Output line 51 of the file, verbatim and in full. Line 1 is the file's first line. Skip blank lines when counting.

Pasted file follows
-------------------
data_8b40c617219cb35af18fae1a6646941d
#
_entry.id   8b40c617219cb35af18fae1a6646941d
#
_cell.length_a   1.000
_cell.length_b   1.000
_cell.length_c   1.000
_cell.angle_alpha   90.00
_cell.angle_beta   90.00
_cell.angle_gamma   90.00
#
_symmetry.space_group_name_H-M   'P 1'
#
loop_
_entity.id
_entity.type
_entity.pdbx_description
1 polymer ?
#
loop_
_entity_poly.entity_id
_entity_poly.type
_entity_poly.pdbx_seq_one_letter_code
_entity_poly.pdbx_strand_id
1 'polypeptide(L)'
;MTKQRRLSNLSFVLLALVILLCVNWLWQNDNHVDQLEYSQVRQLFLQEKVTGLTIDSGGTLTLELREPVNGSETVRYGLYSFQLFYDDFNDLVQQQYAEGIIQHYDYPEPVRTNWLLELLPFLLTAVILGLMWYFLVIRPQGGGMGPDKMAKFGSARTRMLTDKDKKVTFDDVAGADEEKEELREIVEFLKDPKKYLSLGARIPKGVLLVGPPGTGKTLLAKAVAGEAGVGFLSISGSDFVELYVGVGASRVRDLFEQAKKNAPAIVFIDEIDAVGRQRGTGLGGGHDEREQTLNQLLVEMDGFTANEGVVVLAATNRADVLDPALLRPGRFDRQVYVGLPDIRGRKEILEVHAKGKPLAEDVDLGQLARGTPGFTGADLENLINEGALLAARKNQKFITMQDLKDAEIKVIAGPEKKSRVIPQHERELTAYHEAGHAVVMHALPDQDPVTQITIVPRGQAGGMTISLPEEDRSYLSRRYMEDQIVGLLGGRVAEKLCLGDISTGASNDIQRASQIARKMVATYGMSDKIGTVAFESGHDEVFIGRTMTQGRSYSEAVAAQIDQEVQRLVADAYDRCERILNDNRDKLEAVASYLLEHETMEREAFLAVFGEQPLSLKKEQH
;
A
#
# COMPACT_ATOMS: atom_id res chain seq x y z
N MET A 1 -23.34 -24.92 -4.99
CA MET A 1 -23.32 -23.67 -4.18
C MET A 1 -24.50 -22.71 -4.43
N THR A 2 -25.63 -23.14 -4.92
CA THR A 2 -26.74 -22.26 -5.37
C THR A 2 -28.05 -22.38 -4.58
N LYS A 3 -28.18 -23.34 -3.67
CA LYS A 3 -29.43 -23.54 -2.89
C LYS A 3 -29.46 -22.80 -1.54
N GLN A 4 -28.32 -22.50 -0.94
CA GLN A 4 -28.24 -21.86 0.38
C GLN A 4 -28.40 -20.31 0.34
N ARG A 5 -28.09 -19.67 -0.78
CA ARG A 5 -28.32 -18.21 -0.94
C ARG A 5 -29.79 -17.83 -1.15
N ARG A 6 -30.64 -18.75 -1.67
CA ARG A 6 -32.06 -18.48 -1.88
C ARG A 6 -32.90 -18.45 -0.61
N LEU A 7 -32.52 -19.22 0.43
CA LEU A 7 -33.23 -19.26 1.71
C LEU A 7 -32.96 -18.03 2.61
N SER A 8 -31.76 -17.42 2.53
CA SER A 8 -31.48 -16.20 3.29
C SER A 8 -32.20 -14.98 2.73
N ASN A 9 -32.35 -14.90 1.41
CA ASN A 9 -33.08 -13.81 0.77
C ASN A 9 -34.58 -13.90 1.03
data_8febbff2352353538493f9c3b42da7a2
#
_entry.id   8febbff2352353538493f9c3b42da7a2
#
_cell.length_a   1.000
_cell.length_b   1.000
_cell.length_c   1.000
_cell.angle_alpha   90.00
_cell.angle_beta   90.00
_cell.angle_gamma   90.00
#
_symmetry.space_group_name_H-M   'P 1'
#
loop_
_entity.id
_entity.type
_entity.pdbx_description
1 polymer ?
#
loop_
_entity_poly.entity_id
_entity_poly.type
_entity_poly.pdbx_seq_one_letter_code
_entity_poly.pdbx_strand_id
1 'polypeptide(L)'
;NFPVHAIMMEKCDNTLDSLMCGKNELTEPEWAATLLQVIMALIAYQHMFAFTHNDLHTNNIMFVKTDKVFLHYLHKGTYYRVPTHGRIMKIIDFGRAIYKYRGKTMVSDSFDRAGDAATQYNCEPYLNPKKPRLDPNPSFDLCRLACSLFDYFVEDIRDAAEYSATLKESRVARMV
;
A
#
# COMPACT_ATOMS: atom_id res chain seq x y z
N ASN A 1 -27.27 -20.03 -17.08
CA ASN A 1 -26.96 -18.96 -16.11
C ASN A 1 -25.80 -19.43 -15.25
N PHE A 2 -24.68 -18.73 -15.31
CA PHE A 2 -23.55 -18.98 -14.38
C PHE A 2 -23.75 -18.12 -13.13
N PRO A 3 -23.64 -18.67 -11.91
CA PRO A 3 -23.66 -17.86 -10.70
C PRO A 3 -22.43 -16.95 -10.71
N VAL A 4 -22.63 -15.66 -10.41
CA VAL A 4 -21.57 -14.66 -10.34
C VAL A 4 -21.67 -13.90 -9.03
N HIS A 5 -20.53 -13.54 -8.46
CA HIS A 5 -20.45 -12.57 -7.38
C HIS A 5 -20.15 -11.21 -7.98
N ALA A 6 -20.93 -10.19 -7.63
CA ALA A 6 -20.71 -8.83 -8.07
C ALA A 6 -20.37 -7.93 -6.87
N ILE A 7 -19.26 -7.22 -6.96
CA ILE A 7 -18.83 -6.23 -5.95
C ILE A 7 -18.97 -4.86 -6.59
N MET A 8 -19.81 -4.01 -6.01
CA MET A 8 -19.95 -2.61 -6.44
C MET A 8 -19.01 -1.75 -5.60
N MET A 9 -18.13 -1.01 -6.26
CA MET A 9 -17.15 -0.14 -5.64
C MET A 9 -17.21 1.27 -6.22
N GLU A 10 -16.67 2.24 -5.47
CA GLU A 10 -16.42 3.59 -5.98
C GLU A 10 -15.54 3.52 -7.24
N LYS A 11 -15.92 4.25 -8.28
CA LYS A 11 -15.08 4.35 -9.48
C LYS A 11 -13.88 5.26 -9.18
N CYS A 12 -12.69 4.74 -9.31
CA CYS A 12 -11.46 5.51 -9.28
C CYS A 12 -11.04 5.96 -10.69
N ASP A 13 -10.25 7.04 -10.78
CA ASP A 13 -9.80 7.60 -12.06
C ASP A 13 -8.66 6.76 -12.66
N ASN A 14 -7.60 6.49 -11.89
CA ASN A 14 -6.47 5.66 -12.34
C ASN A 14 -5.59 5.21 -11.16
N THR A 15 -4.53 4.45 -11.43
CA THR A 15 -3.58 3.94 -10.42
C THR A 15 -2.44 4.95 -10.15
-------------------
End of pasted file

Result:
C LEU A 7 -32.96 -18.03 2.61